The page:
“We miss out on $1,500 to $2,000 in sales every single Sunday, in those two hours, from 11 [a.m.] to 1 [p.m.], because people can’t get drinks with their brunch, and they don’t come in to eat if they can’t drink. Bloody marys and mimosas are just part of the brunch experience for most people,” Smith said. “Think of all the people coming in from out of town who go for a Sunday brunch, and they can’t have a mimosa or a bloody mary with their Sunday brunch because they’re in West Virginia? That’s sad.”
Sometimes customers will even leave the restaurant because they can’t be served alcohol.
“We get a lot of out-of-towners coming in, you know, on a Sunday morning, they want to sit out on the patio with their mimosa, and we’re like, ‘sorry.’ And we’ve had people leave because they can’t, and we’re like, ‘You can’t go anywhere else either!’”
Black Sheep Burritos’ original location in Huntington across from the Marshall University campus has a booming brunch business.
“In Huntington, our Sunday brunch is just a madhouse, and like at 12:30 p.m., the place just fills up with all the people waiting to be able to order their drinks at 1 o’clock.”
The earlier Sunday serving time is not a new idea.
“It should have passed a long time ago,” Steele said. “It’s a very viable way to increase revenue for independent restaurants. It directly impacts the economy of West Virginia.”
Previous versions have been introduced in the Legislature over the last few years, but ultimately none of them have been successful.
“As in the past, I am optimistic at least one of these bills will pass this year,” said Sen. Bob Beach, D-Monongalia, lead sponsor of SB 21. “It’s not unusual for legislation to take more than one year to see adoption by the legislature. Issues often require a period of education and growing support outside the Capitol for it to have any success. Both bills are a grass roots push by small businesses across the state that have a desire to improve their business and more importantly be competitive with other states that allow similar brunch legislation. If only by a small amount, it ultimately will stimulate economic development in our resort areas and communities.”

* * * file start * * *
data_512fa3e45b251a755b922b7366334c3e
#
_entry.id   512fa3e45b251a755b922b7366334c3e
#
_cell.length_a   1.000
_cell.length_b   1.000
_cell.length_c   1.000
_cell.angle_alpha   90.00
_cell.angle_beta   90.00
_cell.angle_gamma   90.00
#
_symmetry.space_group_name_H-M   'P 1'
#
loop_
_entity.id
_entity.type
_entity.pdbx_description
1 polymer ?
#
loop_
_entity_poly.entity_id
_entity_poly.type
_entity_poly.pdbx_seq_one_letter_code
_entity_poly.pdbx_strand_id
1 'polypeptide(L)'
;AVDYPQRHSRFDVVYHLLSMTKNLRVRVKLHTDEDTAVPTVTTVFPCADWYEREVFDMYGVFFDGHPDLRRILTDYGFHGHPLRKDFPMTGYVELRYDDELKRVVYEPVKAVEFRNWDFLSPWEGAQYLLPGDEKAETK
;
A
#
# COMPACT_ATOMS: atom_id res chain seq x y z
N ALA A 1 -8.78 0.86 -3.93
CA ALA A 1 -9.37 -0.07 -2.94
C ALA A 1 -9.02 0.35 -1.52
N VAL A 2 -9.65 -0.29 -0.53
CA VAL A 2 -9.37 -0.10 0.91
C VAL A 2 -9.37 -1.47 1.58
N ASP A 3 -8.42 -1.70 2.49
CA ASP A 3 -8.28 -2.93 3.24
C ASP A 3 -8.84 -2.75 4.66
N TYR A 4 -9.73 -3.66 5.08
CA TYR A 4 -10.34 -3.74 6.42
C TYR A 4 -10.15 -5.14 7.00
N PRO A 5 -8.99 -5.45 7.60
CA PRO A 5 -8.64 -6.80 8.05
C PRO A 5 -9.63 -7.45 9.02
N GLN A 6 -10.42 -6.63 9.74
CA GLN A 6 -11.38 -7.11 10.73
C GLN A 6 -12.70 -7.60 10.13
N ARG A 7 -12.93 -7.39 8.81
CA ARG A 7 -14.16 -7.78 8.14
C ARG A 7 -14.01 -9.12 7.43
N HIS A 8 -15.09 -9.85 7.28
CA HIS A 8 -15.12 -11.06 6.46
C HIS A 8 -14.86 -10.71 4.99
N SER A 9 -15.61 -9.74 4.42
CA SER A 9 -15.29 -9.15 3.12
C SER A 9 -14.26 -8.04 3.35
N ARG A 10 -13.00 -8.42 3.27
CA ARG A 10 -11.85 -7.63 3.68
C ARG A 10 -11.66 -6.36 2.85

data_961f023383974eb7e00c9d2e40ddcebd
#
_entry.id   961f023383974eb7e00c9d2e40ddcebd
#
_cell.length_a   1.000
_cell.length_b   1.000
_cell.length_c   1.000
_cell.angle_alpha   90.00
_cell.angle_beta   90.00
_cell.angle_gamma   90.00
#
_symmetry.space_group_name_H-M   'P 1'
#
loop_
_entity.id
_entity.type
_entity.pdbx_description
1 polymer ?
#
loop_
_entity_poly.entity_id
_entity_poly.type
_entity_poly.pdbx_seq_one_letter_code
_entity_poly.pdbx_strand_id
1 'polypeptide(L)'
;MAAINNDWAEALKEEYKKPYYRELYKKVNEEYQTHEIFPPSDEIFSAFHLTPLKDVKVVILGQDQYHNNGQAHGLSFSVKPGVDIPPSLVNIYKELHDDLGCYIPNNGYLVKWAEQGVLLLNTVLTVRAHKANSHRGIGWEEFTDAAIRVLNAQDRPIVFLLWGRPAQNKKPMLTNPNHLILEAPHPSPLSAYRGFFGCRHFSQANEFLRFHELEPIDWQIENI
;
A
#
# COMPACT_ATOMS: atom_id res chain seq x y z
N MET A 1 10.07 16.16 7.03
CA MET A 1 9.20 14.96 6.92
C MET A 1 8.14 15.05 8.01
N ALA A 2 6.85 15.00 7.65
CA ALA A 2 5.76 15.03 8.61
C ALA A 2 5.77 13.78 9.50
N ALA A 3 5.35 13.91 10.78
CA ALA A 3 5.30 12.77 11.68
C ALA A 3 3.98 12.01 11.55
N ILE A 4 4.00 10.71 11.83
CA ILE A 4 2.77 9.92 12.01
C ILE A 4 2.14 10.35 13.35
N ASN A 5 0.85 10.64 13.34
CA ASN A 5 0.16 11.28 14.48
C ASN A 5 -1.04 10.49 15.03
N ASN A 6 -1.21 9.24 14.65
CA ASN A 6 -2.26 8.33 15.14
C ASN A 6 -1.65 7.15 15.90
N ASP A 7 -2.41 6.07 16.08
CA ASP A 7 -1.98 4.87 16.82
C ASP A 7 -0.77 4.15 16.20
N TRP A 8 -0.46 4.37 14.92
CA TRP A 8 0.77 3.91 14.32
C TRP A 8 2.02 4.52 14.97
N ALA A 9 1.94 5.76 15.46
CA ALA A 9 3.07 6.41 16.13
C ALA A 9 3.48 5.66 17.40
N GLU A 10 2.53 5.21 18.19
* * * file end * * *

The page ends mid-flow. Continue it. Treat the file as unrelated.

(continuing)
“Any time you talk about the expansion of alcohol sales, there’s going to be opposition,” Walters said.
The local restaurant owners agreed.
“When it gets to the House, it seems to stall,” Stanley said.
“It is my understanding that the Speaker won’t even allow it on the floor,” Steele said.
Some industry insiders believe the opposition is based on moral or religious grounds, and they say the cluster of brunch bills are loosely referred to by opponents as the “get drunk and go to church” bills.
“We’ve heard some legislators have made the comment that, you know, what kind of tourists are we attracting that want to get drunk before 1 o’clock on a Sunday? My retort to that being that I literally had a Catholic priest walk in and order a beer at 12:30 on a Sunday,” said Black Sheep bartender Steven Deakins.
“What it goes back to is the law is based on religion. We were told that … it’s all based on the belief that if people can’t drink until 1 o’clock on Sunday, they’re going to come to church,” Smith said.
“It feels like there is a religious context behind not allowing it, which feels patently wrong to me,” Steele said. “They need to get their church out of my Sunday morning mimosa.”
A spokesman for the West Virginia House of Delegates declined to comment on the bills this week.
Industry leaders will meet with lawmakers on Monday to share their views and network. Later this week, the brunch bills will be analyzed by Sen. Tom Takubo, R-Kanawha, chairman of the Economic Development Committee, and combined into one.
An attempt to reach Takubo earlier this week was unsuccessful.
“I’m hopeful,” Williams said. “But I learned a long time ago not to predict.”
The legislative session will adjourn on March 12.
Reach Dawn Nolan at [email protected], 304-348-1230 or follow @DawnNolanWV on Twitter.